Local Coverage Article Response to Comments

Response to Comments: Corneal Hysteresis


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Response to Comments: Corneal Hysteresis
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Response to Comments
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As an important part of Medicare Local Coverage Determination (LCD) development, National Government Services solicits comments from the provider community and from members of the public who may be affected by or interested in our LCDs.

The purpose of the advice and comment process is to gain the expertise and experience of those commenting. We would like to thank those who suggested changes to the Corneal Hysteresis LCD. The official notice period for the final LCD begins on June 16, 2019, and the final determination will become effective on August 1, 2019.

Response To Comments


A presentation by an ophthalmologist, who has published on corneal hysteresis, and is a paid consultant for Reichart, Inc., (the manufacturer of the Ocular Response Analyzer (ORA)), reiterated the existing studies claim that corneal hysteresis “provides new and independent information that helps predict glaucoma development and progression” as well as “aids in determining the eye’s response to IOP-lowering therapy.” The presentation did not refer to co-submitted Canadian Association of Optometrists (CAO) Glaucoma guidelines.

NGS appreciates the comment. However, it does not address the primary deficiencies cited in the draft, namely “the lack of level I evidence, absence of proven clinical utility, no clinical practice guideline endorsement.” As noted in the LCD: “Neither the current (2015) nor most recent updates (2017) to the American Academy of Ophthalmology (AAO) Preferred Practice Pattern (PPP) guidelines for glaucoma recommend measurement of corneal hysteresis in the management or risk assessment of glaucoma, glaucoma suspect, or ocular hypertension.” The submitted CAO guidelines, addressed in the draft LCD, is also not supportive, stating that “despite the association between corneal hysteresis and glaucoma onset and progression, there is still a paucity of clinical evidence to support adding corneal hysteresis measurement to the standard glaucoma workup.” With over a decade of evidence linking corneal hysteresis with glaucoma (highlighted by the commenter), oft-cited sluggish guideline updates cannot be blamed for lack of endorsement. If there are guideline changes, or published Level I evidence, we will reconsider the noncoverage LCD.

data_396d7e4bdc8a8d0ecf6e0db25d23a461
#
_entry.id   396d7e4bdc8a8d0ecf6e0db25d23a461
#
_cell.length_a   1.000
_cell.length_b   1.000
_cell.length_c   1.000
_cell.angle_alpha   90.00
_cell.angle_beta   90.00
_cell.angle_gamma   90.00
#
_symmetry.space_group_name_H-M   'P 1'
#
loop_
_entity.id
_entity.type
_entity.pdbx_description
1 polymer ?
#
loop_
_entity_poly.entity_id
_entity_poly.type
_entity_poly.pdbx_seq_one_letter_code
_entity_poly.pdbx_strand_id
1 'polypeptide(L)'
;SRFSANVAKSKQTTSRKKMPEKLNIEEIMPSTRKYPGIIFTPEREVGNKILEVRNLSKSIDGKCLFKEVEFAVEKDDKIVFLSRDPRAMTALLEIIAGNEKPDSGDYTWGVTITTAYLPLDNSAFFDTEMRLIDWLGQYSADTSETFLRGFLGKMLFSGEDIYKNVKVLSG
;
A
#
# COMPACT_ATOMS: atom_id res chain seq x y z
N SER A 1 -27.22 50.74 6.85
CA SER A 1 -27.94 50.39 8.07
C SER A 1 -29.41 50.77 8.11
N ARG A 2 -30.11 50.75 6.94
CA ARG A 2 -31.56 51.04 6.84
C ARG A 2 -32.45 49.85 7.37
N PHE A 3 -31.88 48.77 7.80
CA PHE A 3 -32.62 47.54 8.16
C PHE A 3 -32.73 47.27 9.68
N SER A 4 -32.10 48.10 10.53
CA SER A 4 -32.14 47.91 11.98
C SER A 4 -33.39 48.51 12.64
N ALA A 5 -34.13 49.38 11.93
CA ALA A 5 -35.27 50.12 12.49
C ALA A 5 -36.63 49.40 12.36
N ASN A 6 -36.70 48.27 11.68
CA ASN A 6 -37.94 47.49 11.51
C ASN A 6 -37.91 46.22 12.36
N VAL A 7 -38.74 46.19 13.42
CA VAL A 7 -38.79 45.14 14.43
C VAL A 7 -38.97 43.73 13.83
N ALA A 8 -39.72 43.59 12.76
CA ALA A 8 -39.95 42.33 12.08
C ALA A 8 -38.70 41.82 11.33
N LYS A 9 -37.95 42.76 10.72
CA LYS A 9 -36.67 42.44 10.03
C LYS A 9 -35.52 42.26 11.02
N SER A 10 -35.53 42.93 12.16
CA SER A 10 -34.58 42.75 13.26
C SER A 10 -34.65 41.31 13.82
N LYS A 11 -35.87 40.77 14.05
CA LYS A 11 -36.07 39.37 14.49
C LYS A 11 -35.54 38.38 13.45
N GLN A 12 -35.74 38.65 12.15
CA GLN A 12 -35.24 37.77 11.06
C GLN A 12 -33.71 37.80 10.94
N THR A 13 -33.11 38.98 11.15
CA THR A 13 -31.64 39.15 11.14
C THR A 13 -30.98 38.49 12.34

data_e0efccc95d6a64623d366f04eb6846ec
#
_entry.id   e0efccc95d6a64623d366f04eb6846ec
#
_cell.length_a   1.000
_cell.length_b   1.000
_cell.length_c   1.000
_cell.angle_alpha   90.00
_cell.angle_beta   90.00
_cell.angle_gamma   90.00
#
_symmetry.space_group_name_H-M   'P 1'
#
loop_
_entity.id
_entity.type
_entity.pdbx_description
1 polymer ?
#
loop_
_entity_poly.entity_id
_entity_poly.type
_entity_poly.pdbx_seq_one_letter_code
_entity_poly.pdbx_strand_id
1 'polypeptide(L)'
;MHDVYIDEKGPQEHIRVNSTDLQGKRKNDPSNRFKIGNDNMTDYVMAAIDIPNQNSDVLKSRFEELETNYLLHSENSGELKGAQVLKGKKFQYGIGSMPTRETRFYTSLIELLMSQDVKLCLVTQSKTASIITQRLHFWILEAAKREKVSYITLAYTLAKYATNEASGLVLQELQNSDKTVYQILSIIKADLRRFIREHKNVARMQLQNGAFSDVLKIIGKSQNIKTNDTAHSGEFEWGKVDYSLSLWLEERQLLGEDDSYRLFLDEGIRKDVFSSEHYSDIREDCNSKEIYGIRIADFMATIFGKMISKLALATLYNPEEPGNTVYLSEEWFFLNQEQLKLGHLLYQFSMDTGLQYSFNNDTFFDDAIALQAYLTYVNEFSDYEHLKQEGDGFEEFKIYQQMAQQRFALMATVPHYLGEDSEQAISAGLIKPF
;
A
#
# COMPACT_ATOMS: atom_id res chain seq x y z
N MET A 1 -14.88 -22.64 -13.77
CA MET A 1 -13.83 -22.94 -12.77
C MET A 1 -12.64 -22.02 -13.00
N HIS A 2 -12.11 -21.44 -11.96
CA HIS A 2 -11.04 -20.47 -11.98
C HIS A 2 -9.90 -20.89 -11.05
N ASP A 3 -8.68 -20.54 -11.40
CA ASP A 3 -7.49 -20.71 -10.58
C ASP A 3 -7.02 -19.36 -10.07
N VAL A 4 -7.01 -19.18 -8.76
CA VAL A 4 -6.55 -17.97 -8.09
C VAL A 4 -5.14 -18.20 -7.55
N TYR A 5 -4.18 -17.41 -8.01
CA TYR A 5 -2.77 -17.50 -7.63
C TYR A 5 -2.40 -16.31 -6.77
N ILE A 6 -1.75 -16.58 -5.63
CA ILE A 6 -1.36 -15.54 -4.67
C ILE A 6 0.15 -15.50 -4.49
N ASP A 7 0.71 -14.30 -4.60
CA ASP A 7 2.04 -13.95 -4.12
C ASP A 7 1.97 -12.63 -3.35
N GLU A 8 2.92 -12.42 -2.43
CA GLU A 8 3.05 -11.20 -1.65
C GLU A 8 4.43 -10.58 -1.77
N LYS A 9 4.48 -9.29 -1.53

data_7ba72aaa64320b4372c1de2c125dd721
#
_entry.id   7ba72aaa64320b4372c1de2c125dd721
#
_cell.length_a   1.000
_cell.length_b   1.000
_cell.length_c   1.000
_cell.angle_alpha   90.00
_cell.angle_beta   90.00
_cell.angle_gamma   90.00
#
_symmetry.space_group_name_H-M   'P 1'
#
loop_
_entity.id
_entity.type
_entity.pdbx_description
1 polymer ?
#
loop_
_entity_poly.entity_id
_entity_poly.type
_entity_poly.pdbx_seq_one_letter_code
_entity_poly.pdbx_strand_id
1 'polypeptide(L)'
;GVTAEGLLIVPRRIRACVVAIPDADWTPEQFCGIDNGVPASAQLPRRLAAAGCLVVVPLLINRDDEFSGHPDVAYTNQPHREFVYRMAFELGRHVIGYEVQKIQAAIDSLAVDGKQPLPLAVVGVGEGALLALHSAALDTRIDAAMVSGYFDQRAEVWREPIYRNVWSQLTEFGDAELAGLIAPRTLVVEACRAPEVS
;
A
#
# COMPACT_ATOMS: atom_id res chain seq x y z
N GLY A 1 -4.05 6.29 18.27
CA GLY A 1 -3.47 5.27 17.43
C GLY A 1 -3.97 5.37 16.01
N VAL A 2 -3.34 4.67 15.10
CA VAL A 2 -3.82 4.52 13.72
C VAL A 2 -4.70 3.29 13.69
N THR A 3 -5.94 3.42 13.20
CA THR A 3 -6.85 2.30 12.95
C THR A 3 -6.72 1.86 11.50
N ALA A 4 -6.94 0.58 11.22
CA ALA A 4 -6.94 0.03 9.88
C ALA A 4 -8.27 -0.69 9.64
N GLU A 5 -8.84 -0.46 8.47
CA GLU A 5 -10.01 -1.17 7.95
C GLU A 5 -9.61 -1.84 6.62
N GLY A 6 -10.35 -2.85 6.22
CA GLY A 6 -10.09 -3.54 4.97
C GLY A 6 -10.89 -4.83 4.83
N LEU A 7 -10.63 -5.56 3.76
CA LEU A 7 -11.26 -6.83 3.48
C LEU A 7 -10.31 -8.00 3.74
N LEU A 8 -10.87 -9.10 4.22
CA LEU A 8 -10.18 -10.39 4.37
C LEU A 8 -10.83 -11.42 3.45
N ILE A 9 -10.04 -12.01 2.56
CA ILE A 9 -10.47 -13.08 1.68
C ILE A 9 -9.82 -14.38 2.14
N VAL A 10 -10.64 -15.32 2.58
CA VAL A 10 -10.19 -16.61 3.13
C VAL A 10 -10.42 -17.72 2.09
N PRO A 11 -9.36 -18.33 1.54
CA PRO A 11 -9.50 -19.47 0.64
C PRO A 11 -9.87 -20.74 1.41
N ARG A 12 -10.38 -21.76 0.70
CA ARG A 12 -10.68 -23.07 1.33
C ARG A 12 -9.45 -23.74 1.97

Another ophthalmologist consultant for Reichart, Inc., commented that: 1/ the lack of corneal hysteresis Level I outcomes data applies to all existing standard of care measures currently covered by Medicare; and 2/ such a study would be unethical and “patients wouldn’t agree to be randomized to a non-optimal treatment arm.” The commenter also requested consideration of three studies already detailed in the draft LCD.

NGS disagrees. Both commenter arguments, that evidentiary standards should remain static, and that clinical equipoise is forfeit because some patients might balk at randomization, are flawed. Evidentiary standards change and equipoise exists when clinical efficacy is uncertain. The commenter also cites membership in several ophthalmology and glaucoma professional societies, including the AAO, but fails to cite a single guideline in support of corneal hysteresis. See comment # 1 response.


Five optometrist testimonials claim a benefit of using corneal hysteresis for their patients. All contain some similar, or even identical, statements including that “corneal hysteresis has repeatedly been shown to be more associated with, and more predictive of, future visual field loss than other risk factors,” and “it is the ONLY test that is PREDICTIVE of the progression of Glaucoma in my patients.” Two of the commenters are officers of patient advocacy groups, one a paid consultant for Reichart Inc.; the other failed to send in a disclosure. We received only one disclosure that claimed no conflict of interest. Commenters did not cite specific studies or guidelines.

NGS appreciates the comments. See comment #1 response.

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